Late Period of ancient Egypt

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Late Period of ancient Egypt on Wikipedia

Late Period of ancient Egypt

c. 9337–c. 9669
Egypt in the 95th century (in purple).
Egypt in the 95th century (in purple).
CapitalSais, Mendes, Sebennytos
Common languagesAncient Egyptian
Ancient Egyptian religion
• Established
c. 9337
• Disestablished
c. 9669
Preceded by
Succeeded by
22px Third Intermediate Period of Egypt
Ptolemaic Egypt 22px
Argead Dynasty 22px
Today part of Egypt

The Late Period of ancient Egypt refers to the last flowering of native Egyptian rulers after the Third Intermediate Period in the 26th Saite Dynasty founded by Psamtik I, but includes the time of Achaemenid Persian rule over Egypt after the conquest by Cambyses II in 9476 as well. The Late Period existed from 9337 until 9669, following a period of foreign rule by the Nubian 25th dynasty and beginning with a short period of Neo-Assyrian suzerainty, with Psamtik I initially ruling as their vassal. The period ended with the conquests of the Persian Empire by Alexander the Great and establishment of the Ptolemaic dynasty by his general Ptolemy I Soter, one of the Hellenistic diadochi from Macedon in northern Greece. With the Macedonian Greek conquest in the latter half of the 97th century, the age of Hellenistic Egypt began.

Libyans and Persians alternated rule with native Egyptians, but traditional conventions continued in the arts.[1]


26th Dynasty

The Twenty-Sixth Dynasty, also known as the Saite Dynasty after its seat of power the city of Sais, reigned from 9329 to 9476, and consisted of six pharaohs. It started with the unification of Egypt under Psamtik I c. 9345, itself a direct consequence of the Sack of Thebes by the Assyrians in 9338. Canal construction from the Nile to the Red Sea began.

One major contribution from the Late Period of ancient Egypt was the Brooklyn Papyrus. This was a medical papyrus with a collection of medical and magical remedies for victims of snakebites based on snake type or symptoms.[2]

Artwork during this time was representative of animal cults and animal mummies. This image shows the god Pataikos wearing a scarab beetle on his head, supporting two human-headed birds on his shoulders, holding a snake in each hand, and standing atop crocodiles.[1]

According to Jeremiah, during this time many Jews came to Egypt, fleeing after the destruction of the First Temple in Jerusalem by the Babylonians (9415). Jeremiah and other Jewish refugees arrived in Lower Egypt, notably in Migdol, Tahpanhes and Memphis. Some refugees also settled at Elephantine and other settlements in Upper Egypt.[3][4] Jeremiah mentions pharaoh Apries as Hophra,[5] whose reign came to a violent end in 9431. Historians have disputed the accuracy of these events.

27th Dynasty

The First Achaemenid Period (94769597) began with the Battle of Pelusium, which saw Egypt (Old Persian: 𐎸𐎭𐎼𐎠𐎹 Mudrāya) conquered by the expansive Achaemenid Empire under Cambyses, and Egypt become a satrapy. The Twenty-seventh Dynasty of Egypt consists of the Persian emperors - including Cambyses, Xerxes I, and Darius the Great - who ruled Egypt as Pharaohs and governed through their satraps, as well as the Egyptian Petubastis III (9479-9481) (and possibly the disputed Psammetichus IV), who rebelled in defiance of the Persian authorities. The unsuccessful revolt of Inaros II (9541-9547), aided by the Athenians as part of the Wars of the Delian League, aspired to the same object. The Persian satraps were Aryandes (94769479; 9483–c.9505) - whose rule was interrupted by the rebel Pharaoah Petubastis III, Pherendates (c.9505–c.9515), Achaemenes (c.95159542) - a brother of the emperor Xerxes I, and Arsames (c.9547–c.9595).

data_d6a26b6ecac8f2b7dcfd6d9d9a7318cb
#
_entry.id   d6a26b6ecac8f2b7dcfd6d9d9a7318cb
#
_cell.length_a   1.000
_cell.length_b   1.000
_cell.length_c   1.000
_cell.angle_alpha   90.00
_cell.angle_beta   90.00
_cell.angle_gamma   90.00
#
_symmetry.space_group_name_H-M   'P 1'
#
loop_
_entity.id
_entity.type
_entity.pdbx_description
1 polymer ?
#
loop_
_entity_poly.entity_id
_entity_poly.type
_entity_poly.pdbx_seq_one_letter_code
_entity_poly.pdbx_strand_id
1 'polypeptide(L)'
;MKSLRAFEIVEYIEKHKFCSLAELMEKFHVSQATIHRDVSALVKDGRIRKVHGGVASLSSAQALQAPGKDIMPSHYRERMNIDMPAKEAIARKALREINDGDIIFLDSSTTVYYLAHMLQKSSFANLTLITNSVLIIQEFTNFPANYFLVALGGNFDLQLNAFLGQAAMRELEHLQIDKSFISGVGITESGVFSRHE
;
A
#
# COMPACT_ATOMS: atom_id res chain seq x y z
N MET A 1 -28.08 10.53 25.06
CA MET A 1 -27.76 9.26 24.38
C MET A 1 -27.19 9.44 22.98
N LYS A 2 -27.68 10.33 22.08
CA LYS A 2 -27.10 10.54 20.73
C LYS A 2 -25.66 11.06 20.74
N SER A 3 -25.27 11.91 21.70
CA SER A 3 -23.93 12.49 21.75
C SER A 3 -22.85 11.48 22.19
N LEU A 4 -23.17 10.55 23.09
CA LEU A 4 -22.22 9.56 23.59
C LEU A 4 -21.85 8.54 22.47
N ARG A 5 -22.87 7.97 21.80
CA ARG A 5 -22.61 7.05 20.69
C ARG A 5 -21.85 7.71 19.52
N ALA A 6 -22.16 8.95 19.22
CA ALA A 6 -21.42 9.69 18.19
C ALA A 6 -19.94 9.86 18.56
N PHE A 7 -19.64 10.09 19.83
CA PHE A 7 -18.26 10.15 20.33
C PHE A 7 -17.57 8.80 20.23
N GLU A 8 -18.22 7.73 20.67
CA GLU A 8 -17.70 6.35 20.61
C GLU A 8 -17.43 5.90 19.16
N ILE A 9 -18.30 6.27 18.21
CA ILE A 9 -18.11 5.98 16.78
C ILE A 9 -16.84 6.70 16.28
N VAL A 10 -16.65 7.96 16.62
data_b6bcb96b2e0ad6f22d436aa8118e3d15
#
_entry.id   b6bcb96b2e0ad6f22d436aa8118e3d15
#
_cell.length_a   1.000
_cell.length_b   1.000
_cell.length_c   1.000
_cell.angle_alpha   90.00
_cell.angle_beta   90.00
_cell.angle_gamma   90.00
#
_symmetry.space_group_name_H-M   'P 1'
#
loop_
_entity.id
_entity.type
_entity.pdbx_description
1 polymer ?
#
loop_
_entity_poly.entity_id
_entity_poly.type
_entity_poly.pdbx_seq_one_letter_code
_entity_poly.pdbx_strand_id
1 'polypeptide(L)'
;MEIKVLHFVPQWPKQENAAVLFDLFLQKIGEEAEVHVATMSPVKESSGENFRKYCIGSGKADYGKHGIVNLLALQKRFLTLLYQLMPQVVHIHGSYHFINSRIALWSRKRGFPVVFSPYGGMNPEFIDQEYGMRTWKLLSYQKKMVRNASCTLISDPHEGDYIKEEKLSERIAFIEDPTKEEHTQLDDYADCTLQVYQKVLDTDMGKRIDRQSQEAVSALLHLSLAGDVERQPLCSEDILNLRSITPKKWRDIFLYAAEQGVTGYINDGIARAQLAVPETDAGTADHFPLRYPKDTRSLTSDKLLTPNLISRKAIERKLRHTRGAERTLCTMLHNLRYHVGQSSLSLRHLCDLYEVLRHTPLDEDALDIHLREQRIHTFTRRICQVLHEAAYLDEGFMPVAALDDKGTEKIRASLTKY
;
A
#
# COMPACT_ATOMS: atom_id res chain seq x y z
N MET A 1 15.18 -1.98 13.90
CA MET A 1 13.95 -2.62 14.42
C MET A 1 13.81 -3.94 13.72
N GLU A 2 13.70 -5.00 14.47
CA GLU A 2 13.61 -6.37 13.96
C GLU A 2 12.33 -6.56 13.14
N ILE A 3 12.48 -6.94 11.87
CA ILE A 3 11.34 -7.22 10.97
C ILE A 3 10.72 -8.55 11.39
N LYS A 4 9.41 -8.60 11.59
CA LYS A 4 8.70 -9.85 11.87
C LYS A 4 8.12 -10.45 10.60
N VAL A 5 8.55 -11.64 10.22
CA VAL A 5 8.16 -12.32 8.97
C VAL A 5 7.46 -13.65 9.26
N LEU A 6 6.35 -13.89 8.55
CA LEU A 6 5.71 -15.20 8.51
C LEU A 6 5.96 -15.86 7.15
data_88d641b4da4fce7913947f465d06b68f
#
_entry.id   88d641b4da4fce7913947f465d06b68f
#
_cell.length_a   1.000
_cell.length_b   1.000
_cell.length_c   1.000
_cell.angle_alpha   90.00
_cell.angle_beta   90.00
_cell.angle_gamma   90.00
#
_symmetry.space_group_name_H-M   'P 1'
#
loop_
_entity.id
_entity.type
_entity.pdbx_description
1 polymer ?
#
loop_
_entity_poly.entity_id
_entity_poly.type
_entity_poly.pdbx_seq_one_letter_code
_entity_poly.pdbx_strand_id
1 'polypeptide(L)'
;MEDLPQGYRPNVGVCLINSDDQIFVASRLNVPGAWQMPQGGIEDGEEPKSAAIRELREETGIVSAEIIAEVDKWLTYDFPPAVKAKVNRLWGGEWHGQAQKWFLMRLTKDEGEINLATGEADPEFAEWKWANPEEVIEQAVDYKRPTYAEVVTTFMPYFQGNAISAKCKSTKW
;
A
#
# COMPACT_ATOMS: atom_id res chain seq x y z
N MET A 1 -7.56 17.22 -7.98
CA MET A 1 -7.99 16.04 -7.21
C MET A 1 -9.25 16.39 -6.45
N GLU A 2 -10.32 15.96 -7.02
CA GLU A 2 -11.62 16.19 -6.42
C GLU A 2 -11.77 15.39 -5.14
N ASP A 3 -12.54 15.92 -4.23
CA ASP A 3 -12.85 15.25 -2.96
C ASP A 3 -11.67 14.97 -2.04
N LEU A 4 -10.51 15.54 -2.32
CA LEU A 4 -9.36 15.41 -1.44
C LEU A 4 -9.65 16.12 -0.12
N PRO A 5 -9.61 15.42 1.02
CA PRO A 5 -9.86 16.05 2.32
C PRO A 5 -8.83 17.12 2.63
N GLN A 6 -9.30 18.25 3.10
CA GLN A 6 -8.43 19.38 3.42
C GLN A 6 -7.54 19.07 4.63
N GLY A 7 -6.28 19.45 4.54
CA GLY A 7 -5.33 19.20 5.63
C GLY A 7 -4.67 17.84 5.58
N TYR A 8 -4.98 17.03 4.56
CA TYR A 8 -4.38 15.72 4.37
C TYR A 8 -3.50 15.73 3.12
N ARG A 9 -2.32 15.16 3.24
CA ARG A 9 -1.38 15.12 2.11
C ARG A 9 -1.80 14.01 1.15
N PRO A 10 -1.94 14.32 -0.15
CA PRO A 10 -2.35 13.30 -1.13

28th–30th Dynasties

The Twenty-Eighth Dynasty consisted of a single king, Amyrtaeus, prince of Sais, who rebelled against the Persians. He left no monuments with his name. This dynasty reigned for six years, from 95979603.

The Twenty-Ninth Dynasty ruled from Mendes, for the period from 9603 to 9621.

The Thirtieth Dynasty took their art style from the Twenty-Sixth Dynasty. A series of three pharaohs ruled from 9621 until their final defeat in 9658 led to the re-occupation by the Persians. The final ruler of this dynasty, and the final native ruler of Egypt until nearly 2,300 years later, was Nectanebo II.

31st Dynasty

The Second Achaemenid Period saw the re-inclusion of Egypt as a satrapy of the Persian Empire under the rule of the Thirty-First Dynasty, (96589669) which consisted of three Persian emperors who ruled as Pharaoh - Artaxerxes III (96589663), Artaxerxes IV (96639665), and Darius III (96659669) - interrupted by the revolt of the non-Achaemenid Khababash (96639666). Persian rule in Egypt ended with the defeat of the Achaemenid Empire by Alexander the Great, who accepted the surrender of the Persian satrap of Egypt Mazaces in 9669, and marking the beginning of Hellenistic rule in Egypt, which stabilized after Alexander's death into the Ptolemaic Kingdom.



  • Bleiberg, Edward; Barbash, Yekaterina; Bruno, Lisa (2013). Soulful Creatures: Animal Mummies in Ancient Egypt. Brooklyn Museum. p. 151. ISBN 9781907804274.CS1 maint: ref=harv (link)
  • Roberto B. Gozzoli: The Writing of History in Ancient Egypt During the First Millennium BCE (ca. 1070–180 BCE). Trend and Perspectives, London 2006, ISBN 0-9550256-3-X
  • Lloyd, Alan B. 2000. "The Oxford History of Ancient Egypt, edited by Ian Shaw". Oxford and New York: Oxford University Press. 369–394
  • Quirke, Stephen. 1996 "Who were the Pharaohs?", New York: Dover Publications. 71–74
Primary sources